Mathematics of Information
- Data Science Master: Information and Learning
- Doctoral and Post-Doctoral Studies: Department of Information Technology and Electrical Engineering
- Electrical Engineering and Information Technology Master: Core subjects (Kernfächer), Specialization courses (Vertiefungsfächer), Advanced core courses
- Mathematics Master: Selection: Further Realms (Auswahl: Weitere Gebiete)
- Physics Master: General Electives (Allgemeine Wahlfächer)
- Quantum Engineering Master: Electives (Wahlfächer)
- Computational Science and Engineering Master: Electives (Wahlfächer)
- Statistics Master: Statistical and Mathematical Courses (Statistische und mathematische Fächer)
|Lecture:||Thursday, 9:15-12:00, live broadcast on the ETH video portal. The first lecture takes place on Thursday 25 Feb 2021, 9:15-12:00.|
|Discussion session:||Monday, 14:15-16:00, live broadcast on the ETH video portal. The first discussion session takes place on Monday 1 Mar 2021, 14:15-16:00.|
|Instructor:||Prof. Dr. Helmut Bölcskei|
|Teaching assistants:||Thomas Allard, Recep Gül|
|Office hours:||Monday, 16:15-17:15, via Zoom. Please contact the TAs for their Zoom IDs.|
|Lecture notes:||Detailed lecture and exercise notes and problem sets with documented solutions will be made available as we go along.|
|Credits:||8 ECTS credits|
Lecture Recordings:The recordings of the lecture will be available the next day in the morning on the ETH video portal.
- The class will be taught in English. There will be a written exam in English of duration 180 minutes.
- Admission to the exam is contingent on the successful completion of a literature review project or a computational project. The research project can be carried out either individually or in groups of up to 6. The project consists of either 1. software development for the solution of a practical signal processing or machine learning problem or 2. the analysis of a research paper or 3. a theoretical research problem of suitable complexity. The outcomes of all projects have to be presented to the entire class at the end of the semester.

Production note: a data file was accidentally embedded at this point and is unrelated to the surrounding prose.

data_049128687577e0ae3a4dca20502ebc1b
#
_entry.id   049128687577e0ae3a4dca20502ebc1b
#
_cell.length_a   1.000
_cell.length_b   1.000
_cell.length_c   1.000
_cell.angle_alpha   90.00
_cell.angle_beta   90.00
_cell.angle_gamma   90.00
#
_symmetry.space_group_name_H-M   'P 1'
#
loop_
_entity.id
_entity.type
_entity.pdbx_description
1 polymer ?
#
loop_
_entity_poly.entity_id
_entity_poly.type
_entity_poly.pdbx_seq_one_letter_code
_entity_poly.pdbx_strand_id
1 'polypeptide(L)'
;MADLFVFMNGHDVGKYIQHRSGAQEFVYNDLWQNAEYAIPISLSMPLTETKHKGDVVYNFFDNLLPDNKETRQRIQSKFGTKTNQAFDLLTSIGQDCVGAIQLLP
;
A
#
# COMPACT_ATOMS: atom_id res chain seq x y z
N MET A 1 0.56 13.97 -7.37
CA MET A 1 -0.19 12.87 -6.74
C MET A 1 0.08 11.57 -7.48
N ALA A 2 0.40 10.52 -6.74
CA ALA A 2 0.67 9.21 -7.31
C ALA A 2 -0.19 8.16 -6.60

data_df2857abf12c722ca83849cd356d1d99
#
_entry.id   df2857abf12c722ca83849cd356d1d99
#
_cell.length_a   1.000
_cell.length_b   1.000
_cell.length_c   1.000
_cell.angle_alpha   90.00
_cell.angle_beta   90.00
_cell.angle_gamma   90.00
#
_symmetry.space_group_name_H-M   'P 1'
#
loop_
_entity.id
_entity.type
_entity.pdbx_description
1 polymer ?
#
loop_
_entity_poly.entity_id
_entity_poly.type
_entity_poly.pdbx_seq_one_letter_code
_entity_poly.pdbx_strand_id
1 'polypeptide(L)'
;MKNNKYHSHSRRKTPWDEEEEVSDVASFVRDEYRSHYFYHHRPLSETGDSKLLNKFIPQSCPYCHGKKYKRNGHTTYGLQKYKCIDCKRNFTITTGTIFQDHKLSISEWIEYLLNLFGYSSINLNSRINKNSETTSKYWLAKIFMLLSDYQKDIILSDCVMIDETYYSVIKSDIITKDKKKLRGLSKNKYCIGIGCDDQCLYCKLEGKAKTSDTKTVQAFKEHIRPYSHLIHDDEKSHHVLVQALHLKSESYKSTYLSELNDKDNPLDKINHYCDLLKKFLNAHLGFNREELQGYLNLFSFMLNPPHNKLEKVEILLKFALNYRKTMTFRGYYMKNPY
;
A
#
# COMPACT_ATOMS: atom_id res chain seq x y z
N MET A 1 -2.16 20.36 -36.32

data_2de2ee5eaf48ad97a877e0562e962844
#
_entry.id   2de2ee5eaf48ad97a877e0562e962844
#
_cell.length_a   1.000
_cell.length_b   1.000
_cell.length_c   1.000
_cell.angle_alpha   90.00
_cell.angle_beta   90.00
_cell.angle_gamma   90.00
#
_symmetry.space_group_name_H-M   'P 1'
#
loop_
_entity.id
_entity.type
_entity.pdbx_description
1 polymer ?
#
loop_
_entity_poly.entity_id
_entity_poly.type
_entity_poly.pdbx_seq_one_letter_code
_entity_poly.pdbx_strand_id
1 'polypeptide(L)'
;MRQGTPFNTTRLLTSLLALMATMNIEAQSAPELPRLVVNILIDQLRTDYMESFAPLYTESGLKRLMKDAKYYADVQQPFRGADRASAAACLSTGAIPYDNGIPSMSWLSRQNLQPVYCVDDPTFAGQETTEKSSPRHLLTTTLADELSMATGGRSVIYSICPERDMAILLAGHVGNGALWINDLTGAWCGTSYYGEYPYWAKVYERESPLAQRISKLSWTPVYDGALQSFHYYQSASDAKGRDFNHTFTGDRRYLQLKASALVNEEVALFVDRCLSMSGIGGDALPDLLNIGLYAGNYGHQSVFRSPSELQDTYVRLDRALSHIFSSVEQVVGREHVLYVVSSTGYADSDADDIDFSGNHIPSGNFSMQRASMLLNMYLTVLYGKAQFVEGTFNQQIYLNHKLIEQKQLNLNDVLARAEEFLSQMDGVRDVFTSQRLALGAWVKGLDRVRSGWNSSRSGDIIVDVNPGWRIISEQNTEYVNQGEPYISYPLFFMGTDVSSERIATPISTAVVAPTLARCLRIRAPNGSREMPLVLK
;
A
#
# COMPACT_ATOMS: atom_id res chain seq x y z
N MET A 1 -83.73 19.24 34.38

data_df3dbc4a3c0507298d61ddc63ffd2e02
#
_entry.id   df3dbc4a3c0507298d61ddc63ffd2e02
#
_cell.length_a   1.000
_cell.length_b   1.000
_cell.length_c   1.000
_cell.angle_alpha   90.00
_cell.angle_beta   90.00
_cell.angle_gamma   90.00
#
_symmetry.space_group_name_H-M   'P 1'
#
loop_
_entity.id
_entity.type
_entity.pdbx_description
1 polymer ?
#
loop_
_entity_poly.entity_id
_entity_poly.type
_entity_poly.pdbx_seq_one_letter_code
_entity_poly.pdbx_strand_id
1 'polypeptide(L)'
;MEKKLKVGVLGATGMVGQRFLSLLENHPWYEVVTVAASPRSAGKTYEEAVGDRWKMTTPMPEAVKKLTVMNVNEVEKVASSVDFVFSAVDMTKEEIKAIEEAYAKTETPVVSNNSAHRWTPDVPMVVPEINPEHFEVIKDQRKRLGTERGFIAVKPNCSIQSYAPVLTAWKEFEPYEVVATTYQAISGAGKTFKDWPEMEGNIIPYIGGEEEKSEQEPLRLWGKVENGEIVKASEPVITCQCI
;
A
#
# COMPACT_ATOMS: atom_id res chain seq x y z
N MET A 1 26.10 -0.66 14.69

- Students are welcome to propose their own project. The project proposal should take the form of a .pdf file containing the names of the students who would work on the project, a description of the project, and a short paragraph on how it relates to the content of the course. The deadline for submitting the project proposals to the teaching assistants is Sunday, 28 March 2021. After this deadline, we will send out a form with further topics where the students who have not proposed their own topic will be able to sign up for a project.
We will post important announcements, links, and other information here in the course of the semester, so please check back often!
The class focuses on mathematical aspects of information science and learning theory.
- Mathematics of Information:
- Signal representations: Frame theory, wavelets, Gabor expansions, sampling theorems, density theorems
- Sparsity and compressed sensing: Sparse linear models, uncertainty relations in sparse signal recovery, super-resolution, spectrum-blind sampling, subspace algorithms (ESPRIT), estimation in the high-dimensional noisy case, Lasso
- Dimensionality reduction: Random projections, the Johnson-Lindenstrauss Lemma
- Mathematics of Learning:
- Approximation theory: Nonlinear approximation theory, best M-term approximation, greedy algorithms, fundamental limits on compressibility of signal classes, Kolmogorov-Tikhomirov epsilon-entropy of signal classes, optimal compression of signal classes
- Uniform laws of large numbers: Rademacher complexity, Vapnik-Chervonenkis dimension, classes with polynomial discrimination
H. Bölcskei and A. Bandeira